A first step toward demonstrating the impact of health care consolidation — and promoting affordability — has been to make more information about health care prices publicly available. Policymakers and regulators need detailed price information from all payers, including self-funded employers, to assess where market interventions may be needed to address consolidated market power. Detailed information about pricing for all payers is critical to assess cost-shifting or other payment inequities.16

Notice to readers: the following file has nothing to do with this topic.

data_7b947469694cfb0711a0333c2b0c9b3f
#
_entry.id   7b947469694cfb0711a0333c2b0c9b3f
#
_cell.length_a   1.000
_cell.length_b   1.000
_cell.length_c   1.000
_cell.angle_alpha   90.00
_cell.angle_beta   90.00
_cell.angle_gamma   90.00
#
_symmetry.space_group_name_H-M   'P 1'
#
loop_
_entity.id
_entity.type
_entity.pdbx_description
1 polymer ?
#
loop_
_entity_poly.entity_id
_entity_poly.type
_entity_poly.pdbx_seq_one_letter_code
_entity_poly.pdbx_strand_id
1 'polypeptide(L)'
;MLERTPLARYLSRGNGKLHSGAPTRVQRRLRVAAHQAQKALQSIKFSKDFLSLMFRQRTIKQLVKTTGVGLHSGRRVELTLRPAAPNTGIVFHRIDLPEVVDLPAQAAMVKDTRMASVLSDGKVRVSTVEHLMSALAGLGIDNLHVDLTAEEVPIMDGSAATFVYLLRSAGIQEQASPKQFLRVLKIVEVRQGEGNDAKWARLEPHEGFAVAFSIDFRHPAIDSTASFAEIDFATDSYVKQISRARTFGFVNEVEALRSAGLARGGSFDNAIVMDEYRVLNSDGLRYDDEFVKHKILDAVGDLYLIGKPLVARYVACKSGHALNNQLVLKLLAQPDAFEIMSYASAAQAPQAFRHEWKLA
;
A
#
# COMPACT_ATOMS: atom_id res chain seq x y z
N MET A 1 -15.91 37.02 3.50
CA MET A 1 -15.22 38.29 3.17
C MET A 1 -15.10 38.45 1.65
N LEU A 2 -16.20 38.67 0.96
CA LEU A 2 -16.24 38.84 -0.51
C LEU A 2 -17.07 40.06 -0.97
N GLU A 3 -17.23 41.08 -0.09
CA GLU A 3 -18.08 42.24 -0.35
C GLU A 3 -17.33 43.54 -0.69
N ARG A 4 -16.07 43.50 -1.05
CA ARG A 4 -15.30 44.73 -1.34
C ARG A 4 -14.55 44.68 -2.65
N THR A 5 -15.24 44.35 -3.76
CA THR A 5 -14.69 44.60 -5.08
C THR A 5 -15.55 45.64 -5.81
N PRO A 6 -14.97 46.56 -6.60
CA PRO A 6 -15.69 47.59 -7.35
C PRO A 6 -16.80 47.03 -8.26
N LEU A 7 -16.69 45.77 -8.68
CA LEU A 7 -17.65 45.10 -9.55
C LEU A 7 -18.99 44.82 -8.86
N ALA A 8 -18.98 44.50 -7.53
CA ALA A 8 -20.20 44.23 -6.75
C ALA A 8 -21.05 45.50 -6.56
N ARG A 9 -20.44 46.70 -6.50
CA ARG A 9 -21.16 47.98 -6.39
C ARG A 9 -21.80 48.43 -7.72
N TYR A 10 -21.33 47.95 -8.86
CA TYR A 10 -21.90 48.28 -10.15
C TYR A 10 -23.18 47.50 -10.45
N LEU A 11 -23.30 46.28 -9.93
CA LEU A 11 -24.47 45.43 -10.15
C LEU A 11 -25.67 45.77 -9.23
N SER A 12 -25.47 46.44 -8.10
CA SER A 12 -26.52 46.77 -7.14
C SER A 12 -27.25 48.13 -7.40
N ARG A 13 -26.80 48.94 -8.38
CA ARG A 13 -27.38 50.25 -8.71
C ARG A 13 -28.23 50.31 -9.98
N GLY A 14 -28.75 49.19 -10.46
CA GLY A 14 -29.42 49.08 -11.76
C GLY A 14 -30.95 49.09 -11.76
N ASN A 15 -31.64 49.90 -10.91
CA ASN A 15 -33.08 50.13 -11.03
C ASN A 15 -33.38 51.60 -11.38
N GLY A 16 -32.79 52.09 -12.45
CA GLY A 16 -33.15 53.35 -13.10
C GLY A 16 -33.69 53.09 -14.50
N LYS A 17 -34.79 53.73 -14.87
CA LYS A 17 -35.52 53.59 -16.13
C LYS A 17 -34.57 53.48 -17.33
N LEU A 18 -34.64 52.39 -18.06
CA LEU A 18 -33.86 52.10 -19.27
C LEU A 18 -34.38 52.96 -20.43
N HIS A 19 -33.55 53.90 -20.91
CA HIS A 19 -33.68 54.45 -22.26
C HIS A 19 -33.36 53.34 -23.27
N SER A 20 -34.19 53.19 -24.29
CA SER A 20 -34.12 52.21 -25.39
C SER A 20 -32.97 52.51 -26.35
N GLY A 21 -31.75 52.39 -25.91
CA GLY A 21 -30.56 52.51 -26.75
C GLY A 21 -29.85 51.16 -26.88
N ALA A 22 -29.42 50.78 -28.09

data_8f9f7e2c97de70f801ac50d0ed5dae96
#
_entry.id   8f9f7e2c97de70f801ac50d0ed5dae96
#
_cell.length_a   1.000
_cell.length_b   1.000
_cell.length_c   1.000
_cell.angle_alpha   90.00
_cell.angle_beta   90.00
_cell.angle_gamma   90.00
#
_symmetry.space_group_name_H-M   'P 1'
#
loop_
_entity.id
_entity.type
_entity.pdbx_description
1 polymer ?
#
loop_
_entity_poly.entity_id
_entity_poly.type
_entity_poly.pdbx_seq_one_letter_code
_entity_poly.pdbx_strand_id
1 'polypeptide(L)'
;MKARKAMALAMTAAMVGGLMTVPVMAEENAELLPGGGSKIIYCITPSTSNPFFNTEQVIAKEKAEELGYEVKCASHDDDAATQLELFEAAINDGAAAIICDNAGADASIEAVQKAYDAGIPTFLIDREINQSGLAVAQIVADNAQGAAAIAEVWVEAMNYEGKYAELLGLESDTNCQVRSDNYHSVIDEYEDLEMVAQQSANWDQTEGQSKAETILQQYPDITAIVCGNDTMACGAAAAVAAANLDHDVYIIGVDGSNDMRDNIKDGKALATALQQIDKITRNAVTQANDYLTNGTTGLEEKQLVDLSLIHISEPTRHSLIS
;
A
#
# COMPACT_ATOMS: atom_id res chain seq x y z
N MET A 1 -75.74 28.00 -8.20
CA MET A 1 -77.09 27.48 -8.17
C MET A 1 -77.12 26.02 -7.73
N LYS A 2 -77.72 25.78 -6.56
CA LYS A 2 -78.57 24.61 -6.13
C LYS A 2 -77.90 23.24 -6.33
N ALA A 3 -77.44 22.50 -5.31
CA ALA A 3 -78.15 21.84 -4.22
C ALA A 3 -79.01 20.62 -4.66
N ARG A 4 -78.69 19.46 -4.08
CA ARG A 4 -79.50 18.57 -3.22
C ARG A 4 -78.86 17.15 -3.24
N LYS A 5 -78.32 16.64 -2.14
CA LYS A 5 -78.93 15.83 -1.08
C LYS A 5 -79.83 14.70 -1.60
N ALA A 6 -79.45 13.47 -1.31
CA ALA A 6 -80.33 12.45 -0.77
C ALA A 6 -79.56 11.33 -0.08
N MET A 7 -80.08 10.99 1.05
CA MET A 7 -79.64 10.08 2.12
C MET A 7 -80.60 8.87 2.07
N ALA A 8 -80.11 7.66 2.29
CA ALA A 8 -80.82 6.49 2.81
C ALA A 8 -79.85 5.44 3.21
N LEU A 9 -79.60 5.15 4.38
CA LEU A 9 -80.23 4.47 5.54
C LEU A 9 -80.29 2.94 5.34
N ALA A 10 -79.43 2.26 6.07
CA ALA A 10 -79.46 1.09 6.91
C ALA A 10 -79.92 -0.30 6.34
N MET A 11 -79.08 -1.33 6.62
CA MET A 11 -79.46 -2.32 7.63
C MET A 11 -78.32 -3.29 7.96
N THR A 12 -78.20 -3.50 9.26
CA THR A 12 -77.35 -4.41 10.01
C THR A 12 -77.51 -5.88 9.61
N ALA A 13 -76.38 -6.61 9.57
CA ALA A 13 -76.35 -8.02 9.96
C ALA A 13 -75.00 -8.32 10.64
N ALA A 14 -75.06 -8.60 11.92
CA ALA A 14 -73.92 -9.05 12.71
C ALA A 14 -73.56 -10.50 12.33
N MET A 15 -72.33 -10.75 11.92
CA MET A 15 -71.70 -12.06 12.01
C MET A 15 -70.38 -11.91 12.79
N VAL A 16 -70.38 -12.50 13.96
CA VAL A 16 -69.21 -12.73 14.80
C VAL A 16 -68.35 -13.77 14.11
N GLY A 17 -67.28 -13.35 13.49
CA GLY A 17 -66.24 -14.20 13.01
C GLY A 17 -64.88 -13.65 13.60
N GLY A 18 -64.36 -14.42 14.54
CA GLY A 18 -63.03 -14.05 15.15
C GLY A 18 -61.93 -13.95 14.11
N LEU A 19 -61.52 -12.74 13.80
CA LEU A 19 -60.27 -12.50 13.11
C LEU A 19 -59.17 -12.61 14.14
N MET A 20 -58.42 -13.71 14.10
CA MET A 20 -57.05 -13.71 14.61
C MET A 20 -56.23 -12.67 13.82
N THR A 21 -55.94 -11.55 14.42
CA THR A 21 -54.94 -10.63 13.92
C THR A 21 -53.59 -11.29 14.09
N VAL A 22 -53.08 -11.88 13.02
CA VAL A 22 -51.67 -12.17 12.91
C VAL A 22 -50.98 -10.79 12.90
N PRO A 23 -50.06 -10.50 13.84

One of the biggest hurdles faced by state lawmakers seeking critical price information is the federal Employee Retirement Income Security Act (ERISA) of 1974, which preempts state laws regulating self-funded health plans.17 After the 2016 Supreme Court decision in Gobeille v. Liberty Mutual Insurance Co., states have been unable to require self-funded plans to report claims data, including negotiated prices, to state all-payer claims databases (APCDs).18 In response, the Trump administration issued two final rules — one requiring hospitals to disclose payer-specific negotiated rates19 and one requiring health insurers and most self-funded employers to disclose their negotiated rates with health care providers.20 Since the hospital transparency rule took effect in January 2021, numerous hospitals appear to be choosing to pay the small fine rather than disclose the information, so additional penalties may be needed to ensure compliance.21-23 The final rule on transparency in coverage, which applies to payers, does not require any disclosures until January 2022, so the impact of that rule remains unknown.